“The Russians now, they fight pretty good,” Fedorchuk says, explaining that the enemy’s tactics have evolved since the disastrous attempt to seize Kyiv last spring. Russian suicide drones like the Lancet, a cheap, single-use weapon, and the Chinese-made Mavic 3 quadcopter, are particularly feared by Ukrainian fighters. “But as we push them back, we hear their excuses over the radio. They say it has to be Americans or Poles, all of NATO … it’s too embarrassing to admit,” he says, his voice deadpan, “that it is only us.”
Fedorchuk’s unit, the 3rd Assault Brigade, has made its name fighting in Bakhmut, holding the city through the winter and into much of the spring through terrible, World War I-like conditions. Formed last January, it emerged from veterans of the Azov Regiment, which has a reputation in the West for its founding far-right politics, but many in Ukraine now primarily associate it with military ferocity. They held out for months in underground steelworks during 2022’s Siege of Mariupol, an act of bravery that had a profound effect on Ukrainians’ views of the regiment. There’s a war for memory going on, and Fedorchuk is mindful of it.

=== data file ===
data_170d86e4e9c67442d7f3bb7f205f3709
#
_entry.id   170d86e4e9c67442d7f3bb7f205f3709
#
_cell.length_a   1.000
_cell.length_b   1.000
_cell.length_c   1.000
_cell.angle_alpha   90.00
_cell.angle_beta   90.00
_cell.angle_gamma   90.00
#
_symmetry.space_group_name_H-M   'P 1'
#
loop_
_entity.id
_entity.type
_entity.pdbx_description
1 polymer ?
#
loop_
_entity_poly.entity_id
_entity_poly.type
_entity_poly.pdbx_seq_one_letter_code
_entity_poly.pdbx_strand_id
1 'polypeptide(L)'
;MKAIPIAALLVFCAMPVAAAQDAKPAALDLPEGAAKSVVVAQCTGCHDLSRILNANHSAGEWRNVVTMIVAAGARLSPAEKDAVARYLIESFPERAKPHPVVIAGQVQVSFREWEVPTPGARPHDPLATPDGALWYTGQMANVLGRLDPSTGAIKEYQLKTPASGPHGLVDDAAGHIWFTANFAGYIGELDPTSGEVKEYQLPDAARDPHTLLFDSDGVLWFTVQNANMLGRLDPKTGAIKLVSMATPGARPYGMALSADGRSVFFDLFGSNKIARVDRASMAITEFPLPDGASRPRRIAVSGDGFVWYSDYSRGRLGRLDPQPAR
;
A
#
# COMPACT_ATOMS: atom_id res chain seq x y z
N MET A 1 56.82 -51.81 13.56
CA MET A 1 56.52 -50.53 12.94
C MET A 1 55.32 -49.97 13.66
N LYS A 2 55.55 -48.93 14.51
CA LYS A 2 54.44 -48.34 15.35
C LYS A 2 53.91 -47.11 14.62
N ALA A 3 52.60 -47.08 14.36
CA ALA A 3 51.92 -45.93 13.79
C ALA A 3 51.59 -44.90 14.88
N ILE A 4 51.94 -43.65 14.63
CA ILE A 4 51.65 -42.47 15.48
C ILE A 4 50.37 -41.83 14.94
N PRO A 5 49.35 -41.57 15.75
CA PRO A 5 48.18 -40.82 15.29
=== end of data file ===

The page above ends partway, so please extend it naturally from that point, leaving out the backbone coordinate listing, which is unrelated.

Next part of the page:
“I joined 3rd Assault because they were ready to fight,” he says plainly. “They had real, relevant military experience.” And what about the other thing? Are Azov, well, Nazis?
“I love our allies,” he says, putting his hand on my shoulder. “They do much for us. But if it were not for Americans, the idea of ‘Ukrainian Nazis’ would not be a thing.”
(That’s not quite accurate—Azov’s old insignia featured an inverted Wolfsangel, after all—but he’s got a point. I think of an acquaintance who worked as a journalist in Ukraine for the decade preceding Russia’s invasion, who once said to me that in those years, sometimes the only way to get Western readers to care about a story was to have an extremism angle in it. So whatever the truth of that angle, whatever its relevance, it became magnified to those reading about Ukraine from faraway.)